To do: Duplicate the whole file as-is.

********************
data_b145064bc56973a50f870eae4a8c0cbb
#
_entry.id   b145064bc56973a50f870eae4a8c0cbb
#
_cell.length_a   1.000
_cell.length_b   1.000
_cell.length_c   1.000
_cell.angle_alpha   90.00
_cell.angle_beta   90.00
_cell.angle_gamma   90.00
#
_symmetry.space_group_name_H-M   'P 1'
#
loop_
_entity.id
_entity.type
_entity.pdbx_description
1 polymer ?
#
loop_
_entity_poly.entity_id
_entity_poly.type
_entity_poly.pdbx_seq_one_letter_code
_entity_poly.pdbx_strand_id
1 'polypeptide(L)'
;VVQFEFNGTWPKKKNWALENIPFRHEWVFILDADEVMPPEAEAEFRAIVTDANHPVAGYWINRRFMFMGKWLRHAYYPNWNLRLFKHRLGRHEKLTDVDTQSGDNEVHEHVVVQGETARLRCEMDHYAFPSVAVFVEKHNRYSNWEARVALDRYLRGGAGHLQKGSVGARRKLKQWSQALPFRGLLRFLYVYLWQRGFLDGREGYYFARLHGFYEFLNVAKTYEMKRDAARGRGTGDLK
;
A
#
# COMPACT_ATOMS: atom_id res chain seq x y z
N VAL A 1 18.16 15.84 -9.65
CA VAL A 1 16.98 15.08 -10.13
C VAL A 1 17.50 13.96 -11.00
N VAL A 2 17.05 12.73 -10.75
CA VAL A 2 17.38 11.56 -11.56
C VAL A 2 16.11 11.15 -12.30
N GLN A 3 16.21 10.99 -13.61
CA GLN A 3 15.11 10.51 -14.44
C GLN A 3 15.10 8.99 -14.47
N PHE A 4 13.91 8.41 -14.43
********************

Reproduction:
data_b145064bc56973a50f870eae4a8c0cbb
#
_entry.id   b145064bc56973a50f870eae4a8c0cbb
#
_cell.length_a   1.000
_cell.length_b   1.000
_cell.length_c   1.000
_cell.angle_alpha   90.00
_cell.angle_beta   90.00
_cell.angle_gamma   90.00
#
_symmetry.space_group_name_H-M   'P 1'
#
loop_
_entity.id
_entity.type
_entity.pdbx_description
1 polymer ?
#
loop_
_entity_poly.entity_id
_entity_poly.type
_entity_poly.pdbx_seq_one_letter_code
_entity_poly.pdbx_strand_id
1 'polypeptide(L)'
;VVQFEFNGTWPKKKNWALENIPFRHEWVFILDADEVMPPEAEAEFRAIVTDANHPVAGYWINRRFMFMGKWLRHAYYPNWNLRLFKHRLGRHEKLTDVDTQSGDNEVHEHVVVQGETARLRCEMDHYAFPSVAVFVEKHNRYSNWEARVALDRYLRGGAGHLQKGSVGARRKLKQWSQALPFRGLLRFLYVYLWQRGFLDGREGYYFARLHGFYEFLNVAKTYEMKRDAARGRGTGDLK
;
A
#
# COMPACT_ATOMS: atom_id res chain seq x y z
N VAL A 1 18.16 15.84 -9.65
CA VAL A 1 16.98 15.08 -10.13
C VAL A 1 17.50 13.96 -11.00
N VAL A 2 17.05 12.73 -10.75
CA VAL A 2 17.38 11.56 -11.56
C VAL A 2 16.11 11.15 -12.30
N GLN A 3 16.21 10.99 -13.61
CA GLN A 3 15.11 10.51 -14.44
C GLN A 3 15.10 8.99 -14.47
N PHE A 4 13.91 8.41 -14.43